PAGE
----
Asked if the Prime Minister agreed with Sir Nigel Sheinwald that the release of Megrahi was a mistake, the Prime Minister’s Spokesman (PMS) said that in the past the Prime Minister had said that he believed the decision taken to release Megrahi was wrong.
Asked if the Prime Minister respected the process, the PMS said that obviously the Prime Minister respected the process. It was a decision for the Scottish government; it had already happened and the Prime Minister said at the time that he thought it was wrong.
Asked if the subject would come up when the Prime Minister spoke to President Obama, the PMS said that there would be a broad range of issues discussed; he couldn’t say for certain this would be one of them.
Asked if they would discuss BP, the PMS said that BP was expected to come up.
Asked if the coalition government had made any inquiries into the circumstances relating to Megrahi’s release, the PMS said no; the previous government set out the position on this; it was a decision taken by the Scottish government. The Ambassador, Sir Nigel Sheinwald had sent a letter, which set out the position.
Put that the US Senate Committee on Foreign Relations had said that it would invite UK government officials to attend hearings and asked if those officials would attend if summoned, the PMS said that the Ambassador had written a letter setting out the position. It had just been announced that hearings would take place and we would wait and see what the plans were.
Free Bus Passes
Asked if the Prime Minister was contemplating reneging on his election policy to protect free bus passes, the PMS said no.
Put that there had been a claim that one of the options the Department for Transport suggested was speeding up the change of age at which people could get their free bus pass, the PMS said that the position was set out in the coalition agreement; we would protect free buss passes for older people. We would not get into speculation - there was already a plan under the previous government to equalise the age to sixty-five; that would be a phased process and would come in 2020.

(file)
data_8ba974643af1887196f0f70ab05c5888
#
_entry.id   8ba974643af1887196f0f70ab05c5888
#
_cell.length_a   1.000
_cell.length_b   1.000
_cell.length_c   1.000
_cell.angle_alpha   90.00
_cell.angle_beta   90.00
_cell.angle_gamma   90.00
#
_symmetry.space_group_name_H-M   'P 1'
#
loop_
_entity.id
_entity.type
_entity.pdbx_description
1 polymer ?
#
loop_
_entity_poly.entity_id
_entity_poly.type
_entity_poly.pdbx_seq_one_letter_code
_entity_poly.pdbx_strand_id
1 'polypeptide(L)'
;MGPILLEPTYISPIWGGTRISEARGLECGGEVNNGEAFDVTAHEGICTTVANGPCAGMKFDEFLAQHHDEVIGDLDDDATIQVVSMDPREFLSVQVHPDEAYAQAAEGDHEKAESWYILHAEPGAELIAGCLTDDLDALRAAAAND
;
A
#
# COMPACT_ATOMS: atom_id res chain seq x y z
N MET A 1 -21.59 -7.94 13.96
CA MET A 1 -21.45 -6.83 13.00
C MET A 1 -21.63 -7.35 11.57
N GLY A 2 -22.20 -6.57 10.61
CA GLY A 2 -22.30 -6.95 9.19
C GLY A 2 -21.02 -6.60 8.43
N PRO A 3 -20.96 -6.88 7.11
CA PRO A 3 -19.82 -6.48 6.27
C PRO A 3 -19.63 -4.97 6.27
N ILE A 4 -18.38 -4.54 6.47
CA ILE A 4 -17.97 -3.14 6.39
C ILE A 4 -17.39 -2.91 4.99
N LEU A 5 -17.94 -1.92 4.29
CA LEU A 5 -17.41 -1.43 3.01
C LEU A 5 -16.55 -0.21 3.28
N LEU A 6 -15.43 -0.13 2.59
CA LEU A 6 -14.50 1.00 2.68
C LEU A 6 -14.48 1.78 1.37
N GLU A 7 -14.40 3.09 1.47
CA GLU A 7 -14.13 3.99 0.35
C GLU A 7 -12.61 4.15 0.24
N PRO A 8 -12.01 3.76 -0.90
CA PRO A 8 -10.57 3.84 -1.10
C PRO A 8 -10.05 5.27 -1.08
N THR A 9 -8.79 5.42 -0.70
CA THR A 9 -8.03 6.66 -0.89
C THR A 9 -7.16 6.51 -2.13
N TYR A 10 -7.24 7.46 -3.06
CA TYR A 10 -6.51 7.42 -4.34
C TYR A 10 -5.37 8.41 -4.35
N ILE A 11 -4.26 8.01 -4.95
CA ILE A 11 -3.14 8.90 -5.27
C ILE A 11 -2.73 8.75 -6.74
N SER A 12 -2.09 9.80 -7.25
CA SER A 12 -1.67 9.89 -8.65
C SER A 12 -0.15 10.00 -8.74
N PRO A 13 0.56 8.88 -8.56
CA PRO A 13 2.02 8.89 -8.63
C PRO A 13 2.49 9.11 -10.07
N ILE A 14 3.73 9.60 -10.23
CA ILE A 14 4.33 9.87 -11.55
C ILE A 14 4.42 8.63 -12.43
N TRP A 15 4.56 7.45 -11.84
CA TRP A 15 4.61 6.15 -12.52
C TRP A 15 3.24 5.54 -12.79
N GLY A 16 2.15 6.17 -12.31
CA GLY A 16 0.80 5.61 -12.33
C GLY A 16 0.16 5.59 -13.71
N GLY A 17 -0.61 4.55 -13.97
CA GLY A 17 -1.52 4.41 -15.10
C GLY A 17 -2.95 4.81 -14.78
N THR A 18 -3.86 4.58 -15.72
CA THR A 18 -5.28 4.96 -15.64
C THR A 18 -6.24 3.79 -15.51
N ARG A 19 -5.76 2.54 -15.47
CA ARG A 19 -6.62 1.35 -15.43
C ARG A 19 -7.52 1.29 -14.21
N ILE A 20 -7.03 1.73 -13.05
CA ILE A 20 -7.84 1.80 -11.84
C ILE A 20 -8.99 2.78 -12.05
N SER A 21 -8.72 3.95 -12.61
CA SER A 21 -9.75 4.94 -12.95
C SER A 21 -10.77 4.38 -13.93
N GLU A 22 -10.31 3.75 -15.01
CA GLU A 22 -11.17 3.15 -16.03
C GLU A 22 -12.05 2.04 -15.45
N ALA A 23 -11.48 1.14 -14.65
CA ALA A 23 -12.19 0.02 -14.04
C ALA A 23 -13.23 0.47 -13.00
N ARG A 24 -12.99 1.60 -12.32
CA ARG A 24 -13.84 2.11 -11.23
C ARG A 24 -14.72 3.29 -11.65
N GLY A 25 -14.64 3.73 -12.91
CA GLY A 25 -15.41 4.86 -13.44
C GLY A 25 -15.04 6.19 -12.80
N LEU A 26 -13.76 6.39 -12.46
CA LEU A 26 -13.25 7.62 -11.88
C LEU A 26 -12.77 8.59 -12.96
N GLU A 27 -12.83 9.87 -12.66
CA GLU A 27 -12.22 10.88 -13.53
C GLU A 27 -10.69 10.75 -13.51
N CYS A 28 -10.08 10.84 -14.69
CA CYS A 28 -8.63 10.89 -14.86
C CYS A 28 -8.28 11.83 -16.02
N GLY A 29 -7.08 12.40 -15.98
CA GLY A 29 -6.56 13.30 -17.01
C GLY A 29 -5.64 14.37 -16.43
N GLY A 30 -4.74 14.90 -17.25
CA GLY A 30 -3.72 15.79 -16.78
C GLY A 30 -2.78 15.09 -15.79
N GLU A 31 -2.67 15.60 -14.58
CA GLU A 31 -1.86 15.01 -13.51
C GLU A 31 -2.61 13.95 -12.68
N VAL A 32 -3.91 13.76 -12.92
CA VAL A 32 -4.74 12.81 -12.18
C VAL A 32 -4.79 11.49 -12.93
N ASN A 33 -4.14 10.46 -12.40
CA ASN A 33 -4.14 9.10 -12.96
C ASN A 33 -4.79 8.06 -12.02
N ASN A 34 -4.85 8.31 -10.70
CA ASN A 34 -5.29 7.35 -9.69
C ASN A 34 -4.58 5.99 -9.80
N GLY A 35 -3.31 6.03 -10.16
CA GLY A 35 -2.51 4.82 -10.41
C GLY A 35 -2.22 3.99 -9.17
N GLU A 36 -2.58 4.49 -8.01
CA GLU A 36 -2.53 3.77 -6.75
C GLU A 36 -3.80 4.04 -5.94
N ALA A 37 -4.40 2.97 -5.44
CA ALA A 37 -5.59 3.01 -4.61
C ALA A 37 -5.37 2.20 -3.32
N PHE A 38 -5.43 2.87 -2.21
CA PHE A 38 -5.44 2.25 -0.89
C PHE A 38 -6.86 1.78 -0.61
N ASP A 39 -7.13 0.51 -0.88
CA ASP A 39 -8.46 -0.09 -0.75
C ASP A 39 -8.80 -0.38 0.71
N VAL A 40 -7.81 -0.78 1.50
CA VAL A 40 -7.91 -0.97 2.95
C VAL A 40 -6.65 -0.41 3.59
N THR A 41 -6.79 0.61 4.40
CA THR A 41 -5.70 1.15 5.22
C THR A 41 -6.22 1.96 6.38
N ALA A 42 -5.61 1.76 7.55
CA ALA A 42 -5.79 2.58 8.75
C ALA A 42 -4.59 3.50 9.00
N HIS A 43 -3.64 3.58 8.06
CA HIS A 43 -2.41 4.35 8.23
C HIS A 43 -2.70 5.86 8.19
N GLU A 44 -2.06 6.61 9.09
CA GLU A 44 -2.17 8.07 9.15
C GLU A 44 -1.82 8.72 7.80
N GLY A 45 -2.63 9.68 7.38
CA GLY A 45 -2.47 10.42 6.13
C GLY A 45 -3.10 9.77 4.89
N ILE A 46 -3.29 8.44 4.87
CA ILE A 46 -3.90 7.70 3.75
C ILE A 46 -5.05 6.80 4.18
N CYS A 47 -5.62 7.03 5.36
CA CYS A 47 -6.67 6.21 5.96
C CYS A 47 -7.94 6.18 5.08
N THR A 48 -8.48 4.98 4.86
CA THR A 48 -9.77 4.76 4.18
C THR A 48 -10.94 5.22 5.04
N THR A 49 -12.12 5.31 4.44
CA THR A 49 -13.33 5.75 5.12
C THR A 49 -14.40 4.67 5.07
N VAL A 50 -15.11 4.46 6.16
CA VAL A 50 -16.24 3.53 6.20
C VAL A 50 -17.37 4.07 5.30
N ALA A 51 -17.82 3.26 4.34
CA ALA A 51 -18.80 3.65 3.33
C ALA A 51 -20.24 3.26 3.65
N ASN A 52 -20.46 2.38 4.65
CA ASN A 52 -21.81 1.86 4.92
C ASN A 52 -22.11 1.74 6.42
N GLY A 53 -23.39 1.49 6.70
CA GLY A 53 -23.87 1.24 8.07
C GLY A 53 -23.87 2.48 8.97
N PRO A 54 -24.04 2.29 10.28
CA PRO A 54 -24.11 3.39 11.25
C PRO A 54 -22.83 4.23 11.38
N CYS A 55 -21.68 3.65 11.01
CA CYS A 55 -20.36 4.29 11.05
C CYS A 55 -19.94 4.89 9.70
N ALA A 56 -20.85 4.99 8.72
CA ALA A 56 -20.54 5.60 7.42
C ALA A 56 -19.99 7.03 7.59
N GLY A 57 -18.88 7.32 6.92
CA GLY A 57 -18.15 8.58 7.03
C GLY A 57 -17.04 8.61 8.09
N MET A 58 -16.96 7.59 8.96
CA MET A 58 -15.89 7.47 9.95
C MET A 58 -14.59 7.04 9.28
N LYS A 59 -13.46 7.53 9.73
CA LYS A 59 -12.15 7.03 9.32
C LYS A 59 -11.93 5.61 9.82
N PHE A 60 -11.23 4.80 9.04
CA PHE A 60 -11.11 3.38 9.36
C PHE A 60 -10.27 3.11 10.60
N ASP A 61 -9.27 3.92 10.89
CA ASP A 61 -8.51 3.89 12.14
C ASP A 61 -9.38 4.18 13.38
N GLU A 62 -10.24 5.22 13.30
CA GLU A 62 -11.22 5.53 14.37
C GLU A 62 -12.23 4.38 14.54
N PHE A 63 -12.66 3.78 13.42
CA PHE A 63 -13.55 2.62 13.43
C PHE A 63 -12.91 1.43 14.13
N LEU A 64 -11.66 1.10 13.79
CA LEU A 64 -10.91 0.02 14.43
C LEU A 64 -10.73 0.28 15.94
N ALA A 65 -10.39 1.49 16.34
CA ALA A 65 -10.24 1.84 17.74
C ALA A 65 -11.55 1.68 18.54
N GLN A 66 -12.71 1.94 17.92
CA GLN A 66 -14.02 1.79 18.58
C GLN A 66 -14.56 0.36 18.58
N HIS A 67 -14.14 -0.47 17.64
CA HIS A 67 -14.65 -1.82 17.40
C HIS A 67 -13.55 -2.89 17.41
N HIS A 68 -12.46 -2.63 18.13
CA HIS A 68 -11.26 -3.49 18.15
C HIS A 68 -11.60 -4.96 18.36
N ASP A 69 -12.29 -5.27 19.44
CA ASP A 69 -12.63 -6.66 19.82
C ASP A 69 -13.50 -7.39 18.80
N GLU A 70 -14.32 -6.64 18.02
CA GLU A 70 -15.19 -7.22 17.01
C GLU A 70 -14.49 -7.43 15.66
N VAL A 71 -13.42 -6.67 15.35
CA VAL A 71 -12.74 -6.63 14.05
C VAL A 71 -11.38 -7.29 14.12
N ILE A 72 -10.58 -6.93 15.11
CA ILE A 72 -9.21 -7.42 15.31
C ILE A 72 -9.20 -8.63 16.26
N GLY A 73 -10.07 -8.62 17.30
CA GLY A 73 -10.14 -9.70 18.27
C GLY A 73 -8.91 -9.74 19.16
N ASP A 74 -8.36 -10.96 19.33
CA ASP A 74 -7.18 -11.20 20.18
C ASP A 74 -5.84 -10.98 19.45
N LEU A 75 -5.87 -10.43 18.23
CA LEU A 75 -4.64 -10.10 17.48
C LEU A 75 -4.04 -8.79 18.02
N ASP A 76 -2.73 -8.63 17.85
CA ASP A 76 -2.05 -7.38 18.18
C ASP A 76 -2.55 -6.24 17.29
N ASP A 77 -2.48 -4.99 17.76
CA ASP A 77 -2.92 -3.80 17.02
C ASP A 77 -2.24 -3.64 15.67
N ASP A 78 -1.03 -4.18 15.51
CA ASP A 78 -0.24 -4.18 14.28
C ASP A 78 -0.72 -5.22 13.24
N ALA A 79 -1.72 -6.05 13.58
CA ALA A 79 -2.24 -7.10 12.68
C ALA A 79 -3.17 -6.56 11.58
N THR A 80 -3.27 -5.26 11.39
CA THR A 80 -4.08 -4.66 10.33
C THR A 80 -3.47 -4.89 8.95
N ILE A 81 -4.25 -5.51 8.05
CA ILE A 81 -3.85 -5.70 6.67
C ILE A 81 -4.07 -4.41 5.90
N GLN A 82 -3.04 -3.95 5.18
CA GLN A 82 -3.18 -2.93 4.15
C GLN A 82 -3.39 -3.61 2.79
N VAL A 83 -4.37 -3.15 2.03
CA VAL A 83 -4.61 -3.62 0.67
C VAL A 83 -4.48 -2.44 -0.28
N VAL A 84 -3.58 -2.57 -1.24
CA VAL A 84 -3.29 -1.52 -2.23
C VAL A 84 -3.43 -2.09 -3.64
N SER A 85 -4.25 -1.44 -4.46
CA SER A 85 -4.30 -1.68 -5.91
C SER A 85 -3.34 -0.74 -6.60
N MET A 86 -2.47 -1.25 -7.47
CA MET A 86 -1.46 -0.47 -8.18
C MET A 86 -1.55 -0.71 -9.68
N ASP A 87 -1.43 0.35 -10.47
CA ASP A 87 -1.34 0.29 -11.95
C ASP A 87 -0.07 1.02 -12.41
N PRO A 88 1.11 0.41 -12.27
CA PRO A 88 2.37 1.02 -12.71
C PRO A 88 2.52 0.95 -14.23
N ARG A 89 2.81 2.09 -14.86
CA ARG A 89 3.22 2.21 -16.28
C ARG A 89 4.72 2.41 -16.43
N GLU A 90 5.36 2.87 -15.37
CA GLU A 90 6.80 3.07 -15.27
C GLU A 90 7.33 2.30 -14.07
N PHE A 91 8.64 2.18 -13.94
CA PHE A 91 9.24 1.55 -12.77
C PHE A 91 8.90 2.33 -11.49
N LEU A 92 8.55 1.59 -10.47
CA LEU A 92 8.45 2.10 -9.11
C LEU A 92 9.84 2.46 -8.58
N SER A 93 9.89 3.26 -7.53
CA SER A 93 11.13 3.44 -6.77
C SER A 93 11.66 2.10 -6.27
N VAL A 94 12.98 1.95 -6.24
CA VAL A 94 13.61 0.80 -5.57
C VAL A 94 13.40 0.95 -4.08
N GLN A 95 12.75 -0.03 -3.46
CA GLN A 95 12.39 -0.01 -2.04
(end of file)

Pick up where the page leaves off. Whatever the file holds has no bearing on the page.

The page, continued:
Asked if the free bus pass would be means tested, the PMS said that there was no suggestion that they would be means tested; the department needed to look at ways of improving the efficiency and administration of this kind of scheme, but means testing was not consistent with that.
Office for Budget Responsibility
Put that it had previously been said that the Treasury Select Committee (TSC) would be able to question the new head of the Office for Budget Responsibility (OBR) but that the Chancellor said yesterday the TSC could have the power of veto over the Chancellor’s candidate, the PMS said that the two things were entirely consistent; the TSC had the right to call the OBR to give evidence and they also had the power of veto.
Prime Minister’s Interview
Asked about the Prime Minister’s comments on the UK/US relationship in his interview published today, the PMS said that the Prime Minister had been making the point that it was important to understand the dynamics of the relationship between the two countries, and understand our role; this was the best way to bring our influence to bear. There were areas where the UK could bring specific things to the relationship, for example we had strong links with countries such as Pakistan, India and Africa. It was important to recognise that both parties had something to bring to the relationship and we could work together in pursuit of our shared interests.
Asked if the Prime Minister recognised the figure from the NHS Chief Executive of £1.7 billion to carry out reorganisation of the NHS, the PMS said that he had not seen that figure, but our objective was to reduce the cost of the NHS and reduce the cost of bureaucracy so that the resources we had could be directed to the frontline.